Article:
In some locations the summer will be the ideal time for a beach or a destination wedding. This is especially true if you plan to invite people with children to attend an out-of-town wedding. Many parents will be reluctant to pull their kids out of school to attend a wedding, so you can eliminate this hurdle by choosing to have a summer wedding.

One great idea for a summer wedding is to combine the wedding, reception and part of the honeymoon into one location by renting a beach house. Walk to the sandy shore for the wedding ceremony and then return to the beach house for a dinner that you will have catered in.  Once the guests leave you can stay at the beach house for a night or two as a start to your honeymoon.

Fall Wedding

Fall weddings are gaining popularity. As is the case with spring weddings in many locations, you won’t have to worry about very warm weather – which is a plus to many brides. Another great thing about a fall wedding is the opportunity to use all of the vibrant fall colors such as red, yellow, gold and orange. One bride had her aisle lined with fallen leaves which provided that crunching sound – that many people associate  with fall – as she made her way toward the altar.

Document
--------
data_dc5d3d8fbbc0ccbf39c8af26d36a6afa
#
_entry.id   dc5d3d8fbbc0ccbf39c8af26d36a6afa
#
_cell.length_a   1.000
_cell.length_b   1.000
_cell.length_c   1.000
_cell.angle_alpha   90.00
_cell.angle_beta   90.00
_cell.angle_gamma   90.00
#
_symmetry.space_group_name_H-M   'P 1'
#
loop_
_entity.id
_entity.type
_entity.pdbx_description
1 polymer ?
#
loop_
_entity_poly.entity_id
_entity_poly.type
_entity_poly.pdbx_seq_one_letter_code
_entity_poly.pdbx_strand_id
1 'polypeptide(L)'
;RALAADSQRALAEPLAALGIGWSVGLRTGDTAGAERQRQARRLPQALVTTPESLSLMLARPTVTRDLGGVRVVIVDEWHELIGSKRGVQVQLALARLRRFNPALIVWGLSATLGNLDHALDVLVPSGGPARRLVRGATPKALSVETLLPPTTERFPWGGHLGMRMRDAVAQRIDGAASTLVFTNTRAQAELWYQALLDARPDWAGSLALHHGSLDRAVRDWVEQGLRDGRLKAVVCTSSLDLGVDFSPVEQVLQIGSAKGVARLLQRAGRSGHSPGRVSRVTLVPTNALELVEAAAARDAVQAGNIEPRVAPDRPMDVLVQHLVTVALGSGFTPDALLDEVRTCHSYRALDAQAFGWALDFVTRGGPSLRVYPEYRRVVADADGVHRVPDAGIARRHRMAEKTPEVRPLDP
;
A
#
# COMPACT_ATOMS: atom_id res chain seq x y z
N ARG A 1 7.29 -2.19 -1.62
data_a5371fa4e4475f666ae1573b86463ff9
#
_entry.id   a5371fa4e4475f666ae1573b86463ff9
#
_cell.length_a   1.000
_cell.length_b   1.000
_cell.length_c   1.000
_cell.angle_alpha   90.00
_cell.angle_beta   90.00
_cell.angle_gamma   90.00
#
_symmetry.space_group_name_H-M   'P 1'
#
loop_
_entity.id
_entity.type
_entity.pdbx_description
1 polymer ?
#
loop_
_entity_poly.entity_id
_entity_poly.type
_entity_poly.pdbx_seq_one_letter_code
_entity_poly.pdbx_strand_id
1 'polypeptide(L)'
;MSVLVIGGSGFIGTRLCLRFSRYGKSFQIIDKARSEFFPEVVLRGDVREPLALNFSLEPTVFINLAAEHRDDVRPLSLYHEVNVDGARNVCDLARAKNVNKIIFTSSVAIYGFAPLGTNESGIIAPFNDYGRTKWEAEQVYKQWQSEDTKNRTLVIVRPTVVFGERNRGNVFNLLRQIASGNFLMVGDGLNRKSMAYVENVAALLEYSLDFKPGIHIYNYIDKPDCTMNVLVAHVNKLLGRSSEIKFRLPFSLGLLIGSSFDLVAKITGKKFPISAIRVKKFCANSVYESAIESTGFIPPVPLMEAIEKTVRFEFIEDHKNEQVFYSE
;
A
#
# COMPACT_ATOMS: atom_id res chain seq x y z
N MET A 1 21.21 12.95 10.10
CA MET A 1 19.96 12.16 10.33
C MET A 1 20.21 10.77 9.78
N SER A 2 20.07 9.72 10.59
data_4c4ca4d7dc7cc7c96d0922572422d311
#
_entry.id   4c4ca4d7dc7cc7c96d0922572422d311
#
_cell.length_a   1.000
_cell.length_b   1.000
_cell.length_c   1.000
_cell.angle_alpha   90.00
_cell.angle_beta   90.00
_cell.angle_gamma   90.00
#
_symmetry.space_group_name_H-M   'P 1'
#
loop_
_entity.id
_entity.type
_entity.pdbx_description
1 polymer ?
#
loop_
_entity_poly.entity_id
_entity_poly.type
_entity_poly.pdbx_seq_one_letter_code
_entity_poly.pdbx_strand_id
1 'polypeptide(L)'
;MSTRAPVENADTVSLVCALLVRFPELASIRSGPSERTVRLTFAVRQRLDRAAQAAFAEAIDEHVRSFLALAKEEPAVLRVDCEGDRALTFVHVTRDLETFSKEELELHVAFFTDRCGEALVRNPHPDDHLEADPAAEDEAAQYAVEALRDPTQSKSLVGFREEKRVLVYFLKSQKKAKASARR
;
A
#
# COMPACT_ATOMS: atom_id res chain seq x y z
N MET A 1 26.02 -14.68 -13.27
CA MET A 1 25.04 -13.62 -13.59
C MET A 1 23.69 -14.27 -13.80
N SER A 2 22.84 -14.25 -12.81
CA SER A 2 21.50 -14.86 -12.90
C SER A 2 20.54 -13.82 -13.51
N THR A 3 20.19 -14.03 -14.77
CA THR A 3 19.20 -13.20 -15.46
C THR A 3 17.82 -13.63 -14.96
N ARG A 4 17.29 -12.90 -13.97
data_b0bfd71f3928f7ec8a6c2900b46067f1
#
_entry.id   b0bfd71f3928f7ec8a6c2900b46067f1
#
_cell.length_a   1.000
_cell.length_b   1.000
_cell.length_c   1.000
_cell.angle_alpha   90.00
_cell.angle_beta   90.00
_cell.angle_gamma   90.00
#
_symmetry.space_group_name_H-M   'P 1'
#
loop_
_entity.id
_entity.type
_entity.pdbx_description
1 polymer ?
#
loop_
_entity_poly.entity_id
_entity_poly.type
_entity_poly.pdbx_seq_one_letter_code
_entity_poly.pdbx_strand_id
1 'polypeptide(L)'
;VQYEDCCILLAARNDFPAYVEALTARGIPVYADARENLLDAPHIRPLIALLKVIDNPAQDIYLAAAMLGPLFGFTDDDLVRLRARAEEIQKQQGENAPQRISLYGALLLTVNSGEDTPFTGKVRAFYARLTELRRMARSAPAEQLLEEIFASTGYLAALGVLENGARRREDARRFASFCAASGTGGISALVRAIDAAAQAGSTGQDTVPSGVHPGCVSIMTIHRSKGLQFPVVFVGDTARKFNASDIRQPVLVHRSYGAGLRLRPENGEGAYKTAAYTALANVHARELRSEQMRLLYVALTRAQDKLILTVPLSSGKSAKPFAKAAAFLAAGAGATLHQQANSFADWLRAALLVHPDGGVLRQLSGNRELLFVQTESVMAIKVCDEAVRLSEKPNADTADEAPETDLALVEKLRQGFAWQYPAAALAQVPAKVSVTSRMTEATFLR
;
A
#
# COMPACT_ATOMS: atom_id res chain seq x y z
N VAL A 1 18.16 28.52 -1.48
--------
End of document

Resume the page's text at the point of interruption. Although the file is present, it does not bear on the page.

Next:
As you can see, each season has the potential for beautiful weddings. There is no “bad” time of year to get married. Just choose the season that will best enhance your vision for your big day, and you will be one step closer to creating your dream wedding.

 

 

Do you need a wedding theme?

July 20, 2012

 
When meeting with a wedding planner, one of the first questions that you may be asked is “what is your theme?” Some couples have never considered a theme, but may think they now need to choose one. So do you need to have a theme for your wedding? The short answer is no, but many couples choose to do so. There are pros and cons to choosing a theme for your wedding, and some are discussed below.

PROS